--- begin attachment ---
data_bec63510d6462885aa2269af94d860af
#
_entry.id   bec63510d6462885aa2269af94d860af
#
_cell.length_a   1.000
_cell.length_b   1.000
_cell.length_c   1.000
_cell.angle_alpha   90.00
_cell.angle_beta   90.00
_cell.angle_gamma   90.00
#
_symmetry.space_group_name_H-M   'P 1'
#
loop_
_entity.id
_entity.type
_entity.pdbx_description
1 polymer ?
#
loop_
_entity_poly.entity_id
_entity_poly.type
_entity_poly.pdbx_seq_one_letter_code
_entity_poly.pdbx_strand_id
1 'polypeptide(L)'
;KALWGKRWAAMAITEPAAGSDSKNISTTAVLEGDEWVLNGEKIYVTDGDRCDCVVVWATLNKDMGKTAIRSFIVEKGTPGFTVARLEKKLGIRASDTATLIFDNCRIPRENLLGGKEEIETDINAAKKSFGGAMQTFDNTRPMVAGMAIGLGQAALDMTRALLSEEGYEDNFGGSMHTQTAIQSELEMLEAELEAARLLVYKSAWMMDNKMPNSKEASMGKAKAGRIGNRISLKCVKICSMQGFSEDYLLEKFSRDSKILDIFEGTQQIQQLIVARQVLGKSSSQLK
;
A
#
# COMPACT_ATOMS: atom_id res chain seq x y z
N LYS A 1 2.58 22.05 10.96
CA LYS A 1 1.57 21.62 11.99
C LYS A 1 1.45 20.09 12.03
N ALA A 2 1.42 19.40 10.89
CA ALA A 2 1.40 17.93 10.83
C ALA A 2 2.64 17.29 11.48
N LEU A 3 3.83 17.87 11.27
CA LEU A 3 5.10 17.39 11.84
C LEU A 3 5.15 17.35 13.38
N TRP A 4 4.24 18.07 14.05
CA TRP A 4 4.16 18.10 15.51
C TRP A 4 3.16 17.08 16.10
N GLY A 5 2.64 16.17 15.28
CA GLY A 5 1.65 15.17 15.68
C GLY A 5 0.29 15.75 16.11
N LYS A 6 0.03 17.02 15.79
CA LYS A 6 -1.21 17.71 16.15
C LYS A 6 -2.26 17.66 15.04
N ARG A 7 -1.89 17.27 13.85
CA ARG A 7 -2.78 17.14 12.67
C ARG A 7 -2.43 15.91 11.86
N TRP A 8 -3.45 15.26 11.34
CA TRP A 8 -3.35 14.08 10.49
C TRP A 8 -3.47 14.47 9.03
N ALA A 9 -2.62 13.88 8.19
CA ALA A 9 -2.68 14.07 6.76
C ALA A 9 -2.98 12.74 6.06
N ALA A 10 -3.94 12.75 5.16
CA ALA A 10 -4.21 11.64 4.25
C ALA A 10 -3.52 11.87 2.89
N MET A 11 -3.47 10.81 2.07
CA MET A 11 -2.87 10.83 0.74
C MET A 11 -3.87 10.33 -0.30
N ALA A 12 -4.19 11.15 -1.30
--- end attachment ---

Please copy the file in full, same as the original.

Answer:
data_bec63510d6462885aa2269af94d860af
#
_entry.id   bec63510d6462885aa2269af94d860af
#
_cell.length_a   1.000
_cell.length_b   1.000
_cell.length_c   1.000
_cell.angle_alpha   90.00
_cell.angle_beta   90.00
_cell.angle_gamma   90.00
#
_symmetry.space_group_name_H-M   'P 1'
#
loop_
_entity.id
_entity.type
_entity.pdbx_description
1 polymer ?
#
loop_
_entity_poly.entity_id
_entity_poly.type
_entity_poly.pdbx_seq_one_letter_code
_entity_poly.pdbx_strand_id
1 'polypeptide(L)'
;KALWGKRWAAMAITEPAAGSDSKNISTTAVLEGDEWVLNGEKIYVTDGDRCDCVVVWATLNKDMGKTAIRSFIVEKGTPGFTVARLEKKLGIRASDTATLIFDNCRIPRENLLGGKEEIETDINAAKKSFGGAMQTFDNTRPMVAGMAIGLGQAALDMTRALLSEEGYEDNFGGSMHTQTAIQSELEMLEAELEAARLLVYKSAWMMDNKMPNSKEASMGKAKAGRIGNRISLKCVKICSMQGFSEDYLLEKFSRDSKILDIFEGTQQIQQLIVARQVLGKSSSQLK
;
A
#
# COMPACT_ATOMS: atom_id res chain seq x y z
N LYS A 1 2.58 22.05 10.96
CA LYS A 1 1.57 21.62 11.99
C LYS A 1 1.45 20.09 12.03
N ALA A 2 1.42 19.40 10.89
CA ALA A 2 1.40 17.93 10.83
C ALA A 2 2.64 17.29 11.48
N LEU A 3 3.83 17.87 11.27
CA LEU A 3 5.10 17.39 11.84
C LEU A 3 5.15 17.35 13.38
N TRP A 4 4.24 18.07 14.05
CA TRP A 4 4.16 18.10 15.51
C TRP A 4 3.16 17.08 16.10
N GLY A 5 2.64 16.17 15.28
CA GLY A 5 1.65 15.17 15.68
C GLY A 5 0.29 15.75 16.11
N LYS A 6 0.03 17.02 15.79
CA LYS A 6 -1.21 17.71 16.15
C LYS A 6 -2.26 17.66 15.04
N ARG A 7 -1.89 17.27 13.85
CA ARG A 7 -2.78 17.14 12.67
C ARG A 7 -2.43 15.91 11.86
N TRP A 8 -3.45 15.26 11.34
CA TRP A 8 -3.35 14.08 10.49
C TRP A 8 -3.47 14.47 9.03
N ALA A 9 -2.62 13.88 8.19
CA ALA A 9 -2.68 14.07 6.76
C ALA A 9 -2.98 12.74 6.06
N ALA A 10 -3.94 12.75 5.16
CA ALA A 10 -4.21 11.64 4.25
C ALA A 10 -3.52 11.87 2.89
N MET A 11 -3.47 10.81 2.07
CA MET A 11 -2.87 10.83 0.74
C MET A 11 -3.87 10.33 -0.30
N ALA A 12 -4.19 11.15 -1.30